But now it’s flipped where video content is the primary focus. And then audio, we just kind of touch that up afterwards. Make it sound good, which is it’s easier now than it was before. I don’t have a background and audio engineering. So pretty much all of this stuff is years of learning and years of kicking the tire down the road because just did not want to touch Oh, yeah, yeah,
Sarah Haines 08:22
I think it’s very intimidating. It is.
Sidney Jackson 08:25
But people think that about Premiere Pro as well. And it just takes time to get to know it I guess because after effects is one of those animals as well. As far as intimidation right then and there. And then after you see all of these pathways to a final product, and it becomes a lot easier. So audition extremely tough at first but once you get to know and understand tools and what you’re really trying to do it’s pretty cool.
Sarah Haines 09:00
Yeah, I always felt like with like starting off with Photoshop. That was like the first Adobe program I used from there it just kind of linked all together which I mean is kind of like the point okay, they’re all the same like from the same company. But I don’t know after that it just it just all made more sense. And then going from after effects to premiere I found it was actually probably one of the easiest programs for me to get into. So you went from after effects into I was really into After Effects. I really loved doing typography like little videos where it’s like we’re going across the street screen stuff like that, like I had a whole class dedicated to that like typography in After Effects honest I really enjoyed that.
Sidney Jackson 09:46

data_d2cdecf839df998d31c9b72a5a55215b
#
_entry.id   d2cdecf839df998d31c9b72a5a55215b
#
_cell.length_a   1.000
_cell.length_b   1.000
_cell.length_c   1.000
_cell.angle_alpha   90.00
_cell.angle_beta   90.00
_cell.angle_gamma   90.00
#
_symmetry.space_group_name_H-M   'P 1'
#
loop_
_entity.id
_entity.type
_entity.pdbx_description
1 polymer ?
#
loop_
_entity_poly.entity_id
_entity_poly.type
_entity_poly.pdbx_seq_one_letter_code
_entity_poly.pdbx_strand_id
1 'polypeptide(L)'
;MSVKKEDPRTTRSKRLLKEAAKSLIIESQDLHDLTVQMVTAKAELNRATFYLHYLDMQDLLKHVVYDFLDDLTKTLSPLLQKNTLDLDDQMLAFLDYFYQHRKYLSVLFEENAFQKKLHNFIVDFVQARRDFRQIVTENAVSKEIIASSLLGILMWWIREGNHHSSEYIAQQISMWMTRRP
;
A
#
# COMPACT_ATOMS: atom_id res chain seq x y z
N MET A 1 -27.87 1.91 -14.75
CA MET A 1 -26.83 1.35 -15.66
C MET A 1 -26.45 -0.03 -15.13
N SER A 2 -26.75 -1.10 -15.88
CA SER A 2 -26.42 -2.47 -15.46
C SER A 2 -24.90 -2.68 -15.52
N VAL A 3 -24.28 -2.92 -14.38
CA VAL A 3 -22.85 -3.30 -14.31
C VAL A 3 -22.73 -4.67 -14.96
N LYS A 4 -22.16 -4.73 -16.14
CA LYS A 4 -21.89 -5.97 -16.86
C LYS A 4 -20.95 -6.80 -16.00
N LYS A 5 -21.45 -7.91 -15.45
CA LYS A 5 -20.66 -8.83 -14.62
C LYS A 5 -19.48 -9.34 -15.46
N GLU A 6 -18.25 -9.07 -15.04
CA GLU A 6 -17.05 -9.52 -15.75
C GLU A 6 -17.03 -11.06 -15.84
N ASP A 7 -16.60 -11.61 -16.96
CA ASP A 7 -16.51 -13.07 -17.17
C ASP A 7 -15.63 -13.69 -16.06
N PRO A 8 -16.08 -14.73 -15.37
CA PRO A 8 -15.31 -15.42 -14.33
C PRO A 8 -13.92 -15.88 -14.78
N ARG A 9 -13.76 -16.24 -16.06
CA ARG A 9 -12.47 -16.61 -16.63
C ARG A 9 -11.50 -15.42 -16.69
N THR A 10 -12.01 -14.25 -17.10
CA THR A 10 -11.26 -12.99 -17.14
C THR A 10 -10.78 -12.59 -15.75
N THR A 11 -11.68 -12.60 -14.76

That’s pretty cool. I went from also started in Photoshop. So funny story so back in my previous life I’m gonna keep saying that for anything bad that I did when I was like your whatnot, probably in high school 2012 to 2014, or something like that. I was heavily into like photography and then getting into video production. So I used to take these photos with the camera that I had. And I used to do like a photo montage, it’s not really a montage, because it’s pretty much the same photo, but you’re in a different position. So I was like, in a mirror on one of the photos, and then I made a funny face or something like that in the mirror for the second photo. And then I erased the reflection in Photoshop, merged them together, and say you see a different reflection. So I was into stuff like that. And that’s where I kind of picked up and learn how to do Photoshop with all of the layers and adjustments and things like that. And then transitioned over to After Effects as well. Because I don’t think I was like truly into, well, no, I think it was Premiere Pro first, and then after effects. But Premiere Pro was just kind of natural, especially the layering would from like Photoshop and stuff like that. And adjustment layers and things to pre comps, and a sequencing was different, but it wasn’t like too bad. But an After Effects. I really enjoyed the animation side behind it. And then gone to school for Computer Information Systems always looked at, like expressions. So you go deeper into the settings within each layer. And you say, hey, go ahead and wiggle Tom’s to based off of this cameras movement, so on so forth. So I was into the technical side of it a lot more than the aesthetics of it. But yeah, that’s my background and After Effects. But lately, it’s been stuff for of course, the podcast. So. But yeah, so we don’t we try not to reinvent the wheel. And we’ll get we’ll get into that I’m skipping ahead. So yeah, we start with the video. First, we make sure that that is professionally done. So the format of podcasts that we have, right, so sometimes we have one guest, that’s mostly me what entre network, which is not a good format for me, because I have to engage with somebody, it’s intimidating to kind of stare into the camera and talk. Just the camera without and interactions. So that’s one of the format’s that we have and then I don’t want of course is to two person, or three or four, what a two camera setup. So with that comes into the multicam edit. So you have background, of course experience with multicam edits. I didn’t, when we first started this, and it was like 4k footage, trying to do a multicam edit with that on a computer that wasn’t really built for it. So it’s fun to try to break down barriers from a technical standpoint, and see what’s possible. But yeah, so we have the synchronization first, which is like the first thing that we do with the footage. So you have camera a you have Camera B and then we have external audio going directly into the road caster Pro. So we dump all of that footage into a project folder, right. So what comes after that?